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Ways to Create a More Cohesive Work Environment

Ways to Create a More Cohesive Work Environment

Whether you have two employees or two-thousand on your payroll, anytime you put more than one personality together, there’s room for potential trouble. The introverts are fighting to find an empty place in the corner to do their work, just wanting to be left alone, while the extroverts are chasing right after them, wanting to know what they’re doing and invading their personal space.

Then you’ve got the people who gossip about everyone, and the ones who wouldn’t say a word about another human being ever, whether vain or not, even if tied to a stake that was set on fire. And let’s not forget about the people who you have to ask to repeat themselves because they’re so soft spoken, making them completely different than the individuals who are so naturally loud that you’re constantly asking them to quiet down.

Okay, maybe it isn’t quite that bad…or maybe it is. Either way, if your staff doesn’t get along and work together as a team, it is ultimately you who pays. Through the drama, they become disengaged, as they’re more focused on the dynamics of the office than the purpose, an expense that one Gallup poll says is costing us almost $350 billion each and every year in lost productivity alone—and that was more than ten years ago, so think of what that number would be now!

As a small business owner, it is imperative then that you find a way to create a more cohesive work environment. This will not only help all of your employees experience happier and more satisfying work days, but it will also benefit you when it comes to increased productivity and cost savings. How do you do this?

Be Present

Sometimes just being present is enough to stop staff from squabbling, says INVEST EAP. This means that you may get positive results simply if you “increase your involvement and visibility with your employees.”

This may mean spending more time in one area if tensions seem to have increased among a couple staff members working there. Hang out for a little bit of time or stop in for impromptu visits so they’re never sure when you’ll show up.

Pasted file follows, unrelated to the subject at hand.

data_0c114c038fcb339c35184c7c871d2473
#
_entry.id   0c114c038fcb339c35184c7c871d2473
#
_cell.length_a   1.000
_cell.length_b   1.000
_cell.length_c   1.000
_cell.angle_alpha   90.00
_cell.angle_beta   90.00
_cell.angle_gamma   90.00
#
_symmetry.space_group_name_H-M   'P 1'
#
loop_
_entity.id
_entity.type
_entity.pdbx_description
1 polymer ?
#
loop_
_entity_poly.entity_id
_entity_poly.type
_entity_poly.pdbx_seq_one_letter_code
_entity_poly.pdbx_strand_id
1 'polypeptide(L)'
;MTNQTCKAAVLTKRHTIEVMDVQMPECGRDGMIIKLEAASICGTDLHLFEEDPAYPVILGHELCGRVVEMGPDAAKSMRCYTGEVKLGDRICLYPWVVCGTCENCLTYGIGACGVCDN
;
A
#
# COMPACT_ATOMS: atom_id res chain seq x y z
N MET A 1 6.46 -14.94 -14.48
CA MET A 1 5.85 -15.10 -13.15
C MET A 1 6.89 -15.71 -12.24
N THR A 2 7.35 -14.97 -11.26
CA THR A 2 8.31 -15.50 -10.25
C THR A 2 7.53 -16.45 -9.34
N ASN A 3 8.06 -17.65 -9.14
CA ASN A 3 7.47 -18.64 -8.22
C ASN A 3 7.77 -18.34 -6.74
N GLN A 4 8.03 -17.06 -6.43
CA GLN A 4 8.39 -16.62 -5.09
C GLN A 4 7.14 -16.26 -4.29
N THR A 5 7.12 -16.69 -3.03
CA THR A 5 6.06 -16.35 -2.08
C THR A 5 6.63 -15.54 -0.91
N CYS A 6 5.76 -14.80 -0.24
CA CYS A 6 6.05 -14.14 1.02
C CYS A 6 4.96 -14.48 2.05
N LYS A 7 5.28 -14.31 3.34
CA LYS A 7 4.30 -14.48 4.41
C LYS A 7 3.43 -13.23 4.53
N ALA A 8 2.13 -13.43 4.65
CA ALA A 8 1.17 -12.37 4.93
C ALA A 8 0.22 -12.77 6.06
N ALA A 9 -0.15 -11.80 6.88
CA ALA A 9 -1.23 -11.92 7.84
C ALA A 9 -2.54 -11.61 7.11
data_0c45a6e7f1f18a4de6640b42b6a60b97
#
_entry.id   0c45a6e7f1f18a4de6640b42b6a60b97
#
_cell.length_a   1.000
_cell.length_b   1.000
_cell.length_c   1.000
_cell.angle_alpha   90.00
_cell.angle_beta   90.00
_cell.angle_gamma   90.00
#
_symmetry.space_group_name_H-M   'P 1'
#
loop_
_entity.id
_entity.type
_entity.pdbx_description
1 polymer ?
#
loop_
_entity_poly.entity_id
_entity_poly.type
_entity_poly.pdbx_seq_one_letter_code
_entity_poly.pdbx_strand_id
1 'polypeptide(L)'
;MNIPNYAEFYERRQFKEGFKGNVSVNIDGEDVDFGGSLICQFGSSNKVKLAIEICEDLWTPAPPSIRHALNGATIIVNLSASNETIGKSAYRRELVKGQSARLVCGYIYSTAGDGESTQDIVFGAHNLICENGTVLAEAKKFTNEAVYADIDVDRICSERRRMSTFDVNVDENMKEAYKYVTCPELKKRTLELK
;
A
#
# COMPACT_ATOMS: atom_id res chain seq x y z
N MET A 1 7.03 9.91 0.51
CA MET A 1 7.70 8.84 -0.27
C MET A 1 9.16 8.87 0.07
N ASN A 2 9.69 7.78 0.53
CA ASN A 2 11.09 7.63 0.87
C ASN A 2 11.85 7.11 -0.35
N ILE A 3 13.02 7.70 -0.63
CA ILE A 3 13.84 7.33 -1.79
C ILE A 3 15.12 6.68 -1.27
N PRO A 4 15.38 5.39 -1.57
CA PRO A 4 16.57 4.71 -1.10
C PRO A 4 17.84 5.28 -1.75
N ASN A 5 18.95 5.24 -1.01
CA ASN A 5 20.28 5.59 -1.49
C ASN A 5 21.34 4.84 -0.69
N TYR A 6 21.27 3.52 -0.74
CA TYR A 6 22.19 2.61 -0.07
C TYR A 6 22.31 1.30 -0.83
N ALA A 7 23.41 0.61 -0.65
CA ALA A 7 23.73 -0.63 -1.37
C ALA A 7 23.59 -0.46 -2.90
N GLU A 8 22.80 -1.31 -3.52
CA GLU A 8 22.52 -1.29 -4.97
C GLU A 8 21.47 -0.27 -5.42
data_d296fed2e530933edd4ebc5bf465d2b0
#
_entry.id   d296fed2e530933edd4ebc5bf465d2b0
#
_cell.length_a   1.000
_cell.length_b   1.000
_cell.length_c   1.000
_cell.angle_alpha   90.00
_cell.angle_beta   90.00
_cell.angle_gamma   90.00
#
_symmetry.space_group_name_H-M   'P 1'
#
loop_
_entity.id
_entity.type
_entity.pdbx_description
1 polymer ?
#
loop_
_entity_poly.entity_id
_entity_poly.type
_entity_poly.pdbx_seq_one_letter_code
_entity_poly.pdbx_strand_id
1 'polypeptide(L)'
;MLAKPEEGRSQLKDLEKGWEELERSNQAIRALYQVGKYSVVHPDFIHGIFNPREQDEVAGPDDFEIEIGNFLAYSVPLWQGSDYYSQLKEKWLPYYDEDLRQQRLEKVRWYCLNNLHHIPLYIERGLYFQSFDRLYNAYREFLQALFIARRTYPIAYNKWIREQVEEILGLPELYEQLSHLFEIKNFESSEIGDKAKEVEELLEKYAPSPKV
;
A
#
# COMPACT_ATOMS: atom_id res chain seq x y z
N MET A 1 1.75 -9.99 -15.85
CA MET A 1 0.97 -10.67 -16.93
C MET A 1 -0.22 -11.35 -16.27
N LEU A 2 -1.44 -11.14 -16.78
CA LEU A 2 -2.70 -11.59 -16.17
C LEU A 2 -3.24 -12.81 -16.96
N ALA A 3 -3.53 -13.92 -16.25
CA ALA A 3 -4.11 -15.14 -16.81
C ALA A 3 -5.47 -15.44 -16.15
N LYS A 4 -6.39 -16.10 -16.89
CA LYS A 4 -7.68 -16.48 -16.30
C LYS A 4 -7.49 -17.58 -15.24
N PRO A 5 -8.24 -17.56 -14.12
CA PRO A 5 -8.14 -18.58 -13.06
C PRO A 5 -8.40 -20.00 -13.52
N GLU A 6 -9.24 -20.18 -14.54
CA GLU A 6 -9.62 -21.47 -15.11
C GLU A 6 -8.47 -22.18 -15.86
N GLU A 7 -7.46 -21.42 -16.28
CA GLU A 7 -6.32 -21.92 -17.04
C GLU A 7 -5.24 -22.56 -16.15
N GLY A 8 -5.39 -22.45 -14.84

At a minimum, as INVEST EAP points out, you may be able to see firsthand what is going on, what types of behaviors are being exhibited that are adding fuel to the fire. And if you do witness something that requires your attention…

Address Issues Swiftly, Yet Open Mindedly

HR outsourcing firm Insperity suggests that it is very important to address problematic issues between staff quickly, yet with an open mind. The reason for the swiftness is, “Like a bad sore, if ignored too long, employee disputes can fester and infect the entire workplace and ultimately taint the reputation of your company.”

You want to hear what each person has to say with objectivity so you’re able to find the best solution possible. This enables you to deal with the real issue in a way that allows each employee to do his or her job, and do it well, even if they don’t particularly like the other person they’re working with.

Insperity also cautions that you shouldn’t interfere with every little disagreement your staff has, as doing so could actually make matters worse instead of better. Instead, try to get them to deal with the minor issues on their own. Only step in when it appears that they’re not getting anywhere, or the problem is growing in size and you want to stop it before it reaches out to other staff.

Go Over Your Social Media Policy

In this day and age, everyone is putting all of their work-related complaints online in the form of Facebook posts, Twitter tweets, and more. However, this can do a lot of damage to your business, especially if your employee’s rant is shared and goes viral. Plus, if one co-worker singles out another and it gets back to him or her, then your ability to cool the fire is going to decline dramatically because no one likes to be insulted publicly. It’s even worse if a client is the reason for the post.

One way to avoid this type of scenario, according to Profiles International, is to “know your company’s electronic media polices and communicate them with all employees.” This can potentially save a lot of hurt feelings and keep people from wanting to seek revenge when they feel like they’ve been called out, creating a more cohesive work environment as a result. It may even save your business’ reputation.

Reinforce Company Integrity

When your company is potentially at stake, it’s time to reinforce your integrity. Or, as PayScale puts it, “If your employees can’t seem to recognize the office is not the high school cafeteria, draw their attention to your company policies. Champion the notion that your organization prides itself on having a healthy work environment and expects team members to treat one another with common courtesy.”

A good time to do this would be at your regular staff meetings. Then everyone is together and can hear your message loud and clear all at the same time, preventing some employees from feeling singled out.

Have you ever dealt with employees who haven’t got along and obtained a positive response? If so, I’d love to hear about it, so share your story below!

I’m always interested in learning other small business owners’ thoughts on relevant topics and issues, so if you have a comment or unique article idea, feel free to contact me at [email protected] (put “Businessing Magazine” in the subject line, please). If I use it, it’s a free link to your website!

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by Christina DeBusk // Freelance writer, author, and small business consultant committed to helping entrepreneurs achieve higher levels of success.

Opinions expressed by contributors are their own.